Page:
THE FIRST WAR OF INDEPENDENCE
Not many people know that the Namdhari Sikhs led by their founder Satguru Ram Singh, laid down their lives for the freedom of the country on January 17, 1872 much before emergence of a national movement. He had also launched the non-cooperation and Swadeshi Movement against the mighty British Raj. Namdharis had made supreme sacrifices for the freedom struggle way back in January 1872.
Earlier, he had launched a vigorous crusade against social evils like killings of girl child and dowry system, besides non-cooperation against the British Raj and struggle for Swaraj. Simultaneously, he started mass marriages in Bhaini Saheb Gurdwara at Ludhiana on the occasion on Jor Mela every year. This is still continuing.
What made Namdharis immortal in the freedom history of India was the attack on the British administration of Malerkotla (Punjab) on January 15, 1872, by the contingents of Namdharis under the leadership of Hira Singh and Lehna Singh. In the fierce fight, Hira Singh had lost his left arm. Realising the might of the British Empire, Hira Singh addressed a big public meeting at village Rarh near Ludiana and resolved to surrender with the view to avoid mass carnage of Namdharis.
He had said, “Our purpose of conveying a message to the British Raj that India has woken up and would not tolerate the foreign rule any more has been achieved.” Coven was the Superintendent of the Council of Administration, Malerkotala. He ordered that the Namdhari revolutionaries should be brought to the Parade Ground and blown up with cannons.
That ground as symbol of martyrdom has been named now as ‘Kukian Da Shaeedi Park’. In one of the most treacherous manner and without any trial or recording of statements of the alleged culprits, 49 rebels were made to stand before the mouths of seven cannons and were blown up in seven rounds. The last wish of the Namdharis that they would brave the cannon balls on the chest and not on back was accepted and they embraced a heroic death of martyrs.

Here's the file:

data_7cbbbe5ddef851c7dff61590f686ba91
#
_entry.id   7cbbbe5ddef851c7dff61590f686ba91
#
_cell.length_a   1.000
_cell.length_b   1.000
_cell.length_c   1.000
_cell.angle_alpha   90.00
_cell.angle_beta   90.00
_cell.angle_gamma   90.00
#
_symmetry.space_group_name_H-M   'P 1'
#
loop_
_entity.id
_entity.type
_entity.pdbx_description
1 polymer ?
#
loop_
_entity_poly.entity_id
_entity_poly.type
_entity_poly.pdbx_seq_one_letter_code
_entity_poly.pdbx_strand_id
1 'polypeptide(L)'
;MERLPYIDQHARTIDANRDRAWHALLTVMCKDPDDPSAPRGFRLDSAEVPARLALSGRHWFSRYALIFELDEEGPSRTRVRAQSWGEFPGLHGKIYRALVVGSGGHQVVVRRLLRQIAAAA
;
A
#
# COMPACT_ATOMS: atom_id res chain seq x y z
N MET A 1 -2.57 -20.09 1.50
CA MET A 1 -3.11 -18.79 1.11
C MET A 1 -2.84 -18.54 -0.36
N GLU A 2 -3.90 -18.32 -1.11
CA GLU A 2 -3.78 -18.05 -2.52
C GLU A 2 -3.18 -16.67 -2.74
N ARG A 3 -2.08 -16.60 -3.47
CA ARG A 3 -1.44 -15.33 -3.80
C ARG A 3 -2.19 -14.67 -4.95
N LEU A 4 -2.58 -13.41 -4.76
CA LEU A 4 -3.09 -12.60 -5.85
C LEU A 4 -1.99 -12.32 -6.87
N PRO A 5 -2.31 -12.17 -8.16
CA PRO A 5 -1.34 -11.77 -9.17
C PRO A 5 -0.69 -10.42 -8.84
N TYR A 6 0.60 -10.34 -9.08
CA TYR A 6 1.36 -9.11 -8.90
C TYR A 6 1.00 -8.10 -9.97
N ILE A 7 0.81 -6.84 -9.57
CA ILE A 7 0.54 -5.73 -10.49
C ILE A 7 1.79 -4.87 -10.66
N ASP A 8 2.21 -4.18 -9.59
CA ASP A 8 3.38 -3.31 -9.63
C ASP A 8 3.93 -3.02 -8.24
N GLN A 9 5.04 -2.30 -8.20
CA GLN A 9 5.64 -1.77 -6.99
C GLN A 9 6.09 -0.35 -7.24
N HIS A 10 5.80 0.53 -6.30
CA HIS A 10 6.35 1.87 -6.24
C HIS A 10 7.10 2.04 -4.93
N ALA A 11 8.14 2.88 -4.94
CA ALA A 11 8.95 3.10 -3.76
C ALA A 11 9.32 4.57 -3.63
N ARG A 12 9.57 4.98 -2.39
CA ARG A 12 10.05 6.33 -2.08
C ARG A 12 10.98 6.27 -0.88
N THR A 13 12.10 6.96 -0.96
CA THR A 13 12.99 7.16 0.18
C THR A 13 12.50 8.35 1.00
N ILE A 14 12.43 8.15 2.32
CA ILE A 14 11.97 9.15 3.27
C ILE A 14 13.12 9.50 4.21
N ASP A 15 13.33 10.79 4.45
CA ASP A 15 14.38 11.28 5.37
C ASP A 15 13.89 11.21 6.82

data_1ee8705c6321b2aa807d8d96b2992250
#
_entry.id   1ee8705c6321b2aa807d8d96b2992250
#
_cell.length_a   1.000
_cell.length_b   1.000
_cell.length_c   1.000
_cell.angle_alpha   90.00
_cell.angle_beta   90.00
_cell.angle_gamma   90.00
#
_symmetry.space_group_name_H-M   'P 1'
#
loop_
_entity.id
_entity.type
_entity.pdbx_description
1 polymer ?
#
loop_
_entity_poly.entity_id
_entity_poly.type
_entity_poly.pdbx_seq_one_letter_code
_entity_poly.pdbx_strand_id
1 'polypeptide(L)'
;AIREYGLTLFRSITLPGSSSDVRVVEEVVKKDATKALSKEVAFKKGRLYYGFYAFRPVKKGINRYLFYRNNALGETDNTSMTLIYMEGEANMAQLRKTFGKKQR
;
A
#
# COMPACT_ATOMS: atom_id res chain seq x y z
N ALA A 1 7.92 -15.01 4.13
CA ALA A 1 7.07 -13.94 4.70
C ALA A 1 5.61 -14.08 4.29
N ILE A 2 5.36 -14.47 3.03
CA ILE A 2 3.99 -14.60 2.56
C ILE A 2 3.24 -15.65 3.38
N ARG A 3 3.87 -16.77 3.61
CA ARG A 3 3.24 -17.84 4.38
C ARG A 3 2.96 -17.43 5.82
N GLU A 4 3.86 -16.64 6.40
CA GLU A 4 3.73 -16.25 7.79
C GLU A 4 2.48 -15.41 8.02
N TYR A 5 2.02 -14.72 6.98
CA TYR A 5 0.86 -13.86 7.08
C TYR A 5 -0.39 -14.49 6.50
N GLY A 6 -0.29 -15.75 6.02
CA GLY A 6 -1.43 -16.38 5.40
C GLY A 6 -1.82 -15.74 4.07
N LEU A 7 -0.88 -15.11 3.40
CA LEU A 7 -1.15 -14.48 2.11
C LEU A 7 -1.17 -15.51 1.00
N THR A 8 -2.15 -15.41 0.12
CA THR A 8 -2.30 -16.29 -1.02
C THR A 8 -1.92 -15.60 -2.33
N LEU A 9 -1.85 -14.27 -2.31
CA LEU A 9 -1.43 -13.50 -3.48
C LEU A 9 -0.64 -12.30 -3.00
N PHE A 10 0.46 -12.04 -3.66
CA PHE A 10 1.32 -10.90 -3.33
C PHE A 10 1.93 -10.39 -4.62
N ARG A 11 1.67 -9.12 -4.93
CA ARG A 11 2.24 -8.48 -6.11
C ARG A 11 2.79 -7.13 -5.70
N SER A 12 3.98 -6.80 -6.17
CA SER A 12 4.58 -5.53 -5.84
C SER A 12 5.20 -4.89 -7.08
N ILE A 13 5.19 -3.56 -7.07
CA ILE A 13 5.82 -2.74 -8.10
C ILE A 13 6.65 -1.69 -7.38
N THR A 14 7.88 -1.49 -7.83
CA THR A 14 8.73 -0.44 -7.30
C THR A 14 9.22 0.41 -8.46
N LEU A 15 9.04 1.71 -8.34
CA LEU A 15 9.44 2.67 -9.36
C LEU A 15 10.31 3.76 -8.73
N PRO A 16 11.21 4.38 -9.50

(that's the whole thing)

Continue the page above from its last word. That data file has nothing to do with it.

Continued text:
Next day on January 18, 1872, 16 more Namdharis were blown up with cannons. When a child of 12 years was brought before the cannon, the stone-hearted Cowen couple which was witnessing the gruesome holocaust shed crocodile tears and offered to forgive him. The brave child of tender years refused to be pitied by the butchers and pounced upon Cowen and pulled his beard with a force.
Angry Coven ordered to chop his hands and head on the spot. Waryam Singh, a Sikh of short stature, was asked to go free because he fell short of the range of cannon mouth. He collected pebbles and stood on them and asked the executors to fire at him.
It is said that he was being set free because he was a close relative of Maharaja of Patiala, who had cordial relations with the British Empire. He did not oblige the butchers and also made the supreme sacrifice. In his book, Indian and Home Memories, Henry Cotton dealt at length with home memories and reminiscences of that day in 1872.
“I can recall nothing about my service in India more shocking and revolting than the cruel execution of Namdharis,” he wrote. The Namdhari Sangat at Mandi, Bhaini Saheb, Malerkotla and elsewhere in the country have hailed the decision of the Deputy Commissioner Sangrur (Punjab) to declare January 17, 2015, a Government holiday to commemorate the great sacrifices made by Kuka martyrs on this day in 1872. Britishers continued the repression on freedom fighters and perpetrated atrocities on Namdharis.
In the follow up action, hundreds of them were sent to jails and many were deported to Kala Pani — Andaman Island. Namdharis later joined hands with the Indian National Congress in the struggle for the freedom. They also attended the famous conference in Baradella Hall at Lahore.
They also participated in the annual session of Congress at Lahore on December 27, 1929. Food to all participants was served by the Langar opened by the Namdharis. In the freedom rally held on this occasion, Pt Jawahar Lal Nehru was riding on a white horse followed by other office bearers and volunteers of the INC, contingents of corps and a cavalry of Sikhs dressed in spotless white wearing smart and stylish turbans.
On April 13, 1919, 47 years after carnage of Namdharis, the British rulers again committed one of the most heinous crimes against humanity in the history of world, when General Dyer ordered firing at an unarmed gathering assembled in Jallianwala Bagh at Amritsar adjacent to the Golden Temple, who had gathered there on the auspicious day of Baisakhi to register peaceful protest against the persecution of freedom fighters. It was perhaps the climax of bloodshed let loose by the British Raj.